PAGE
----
The strong contribution of construction to GDP growth is also quite natural and what we would expect considering the needed investments just mentioned. Moreover, it is quite possible that many of the infrastructure projects will have a positive effect on manufacturing production, for instance, and thereby on economic growth.

The recent change of government took many observers by surprise. Sri Lanka managed to vote out a regime that was becoming increasingly authoritarian. The former president gathered more and more power to himself while simultaneously accumulating large personal wealth through corruption and strong ties with the business community. One sign of the concentration of power is that the president and his two brothers controlled the most important ministries and thereby controlled around 75 percent of the national budget.

The core of the complex situation in Sri Lanka is that this corrupt regime was also the one that ended the war and the one in charge during the highest growth period in Sri Lanka's history. It means that the new government needs to be careful and smart. If the new government makes a major political mistake, or if economic growth plummets, the old regime will return to office and maybe change the political situation for the worse and for a long time to come.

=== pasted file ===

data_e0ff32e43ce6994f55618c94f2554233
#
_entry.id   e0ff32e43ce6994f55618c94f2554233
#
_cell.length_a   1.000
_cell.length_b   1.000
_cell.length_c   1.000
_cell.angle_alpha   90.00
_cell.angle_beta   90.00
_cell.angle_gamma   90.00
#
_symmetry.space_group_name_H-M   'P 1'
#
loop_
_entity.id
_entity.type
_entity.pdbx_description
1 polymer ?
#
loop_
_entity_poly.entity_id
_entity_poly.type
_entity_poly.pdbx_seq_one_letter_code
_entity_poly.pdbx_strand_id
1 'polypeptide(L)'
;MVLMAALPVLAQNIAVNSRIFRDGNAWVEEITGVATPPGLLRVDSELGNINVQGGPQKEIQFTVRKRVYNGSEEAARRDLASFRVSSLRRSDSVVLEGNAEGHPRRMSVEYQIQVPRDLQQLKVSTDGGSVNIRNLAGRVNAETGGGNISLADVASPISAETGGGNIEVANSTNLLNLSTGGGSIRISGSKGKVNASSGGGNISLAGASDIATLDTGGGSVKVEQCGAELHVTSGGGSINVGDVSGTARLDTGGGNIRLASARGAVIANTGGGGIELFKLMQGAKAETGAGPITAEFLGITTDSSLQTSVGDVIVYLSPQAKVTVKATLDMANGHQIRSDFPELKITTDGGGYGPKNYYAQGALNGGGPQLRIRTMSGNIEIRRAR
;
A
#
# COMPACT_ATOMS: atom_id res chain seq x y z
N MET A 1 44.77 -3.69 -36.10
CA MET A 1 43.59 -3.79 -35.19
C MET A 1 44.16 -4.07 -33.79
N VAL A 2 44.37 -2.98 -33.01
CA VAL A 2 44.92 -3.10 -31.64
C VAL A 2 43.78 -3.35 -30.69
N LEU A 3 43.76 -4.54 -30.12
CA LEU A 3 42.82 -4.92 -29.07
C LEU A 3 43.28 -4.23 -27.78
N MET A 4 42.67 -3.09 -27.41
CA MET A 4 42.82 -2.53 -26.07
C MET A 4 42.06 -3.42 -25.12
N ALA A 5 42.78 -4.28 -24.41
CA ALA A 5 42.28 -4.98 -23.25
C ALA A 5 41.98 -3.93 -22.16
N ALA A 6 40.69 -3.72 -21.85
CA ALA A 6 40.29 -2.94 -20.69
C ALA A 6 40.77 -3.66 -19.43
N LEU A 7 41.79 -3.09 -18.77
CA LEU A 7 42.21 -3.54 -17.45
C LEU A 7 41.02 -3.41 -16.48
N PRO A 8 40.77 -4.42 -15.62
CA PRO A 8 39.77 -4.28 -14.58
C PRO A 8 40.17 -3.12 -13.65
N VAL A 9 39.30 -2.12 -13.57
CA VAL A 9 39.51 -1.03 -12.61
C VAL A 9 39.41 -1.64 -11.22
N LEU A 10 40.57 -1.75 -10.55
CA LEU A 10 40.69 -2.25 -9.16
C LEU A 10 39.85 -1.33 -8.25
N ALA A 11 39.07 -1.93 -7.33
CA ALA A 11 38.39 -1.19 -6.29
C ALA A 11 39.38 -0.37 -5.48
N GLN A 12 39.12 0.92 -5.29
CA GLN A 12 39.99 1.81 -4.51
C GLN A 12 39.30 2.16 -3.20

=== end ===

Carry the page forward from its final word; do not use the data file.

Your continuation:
Therefore, the new regime needs to be cautious and conservative and avoid large policy reforms that have negative short-term effects on parts of the population. Of course, this does not mean that they should sit back and do nothing. One priority should be rural development, since many poor live in the rural areas. A renewed effort to promote agriculture-based livelihoods and improve access to markets is needed.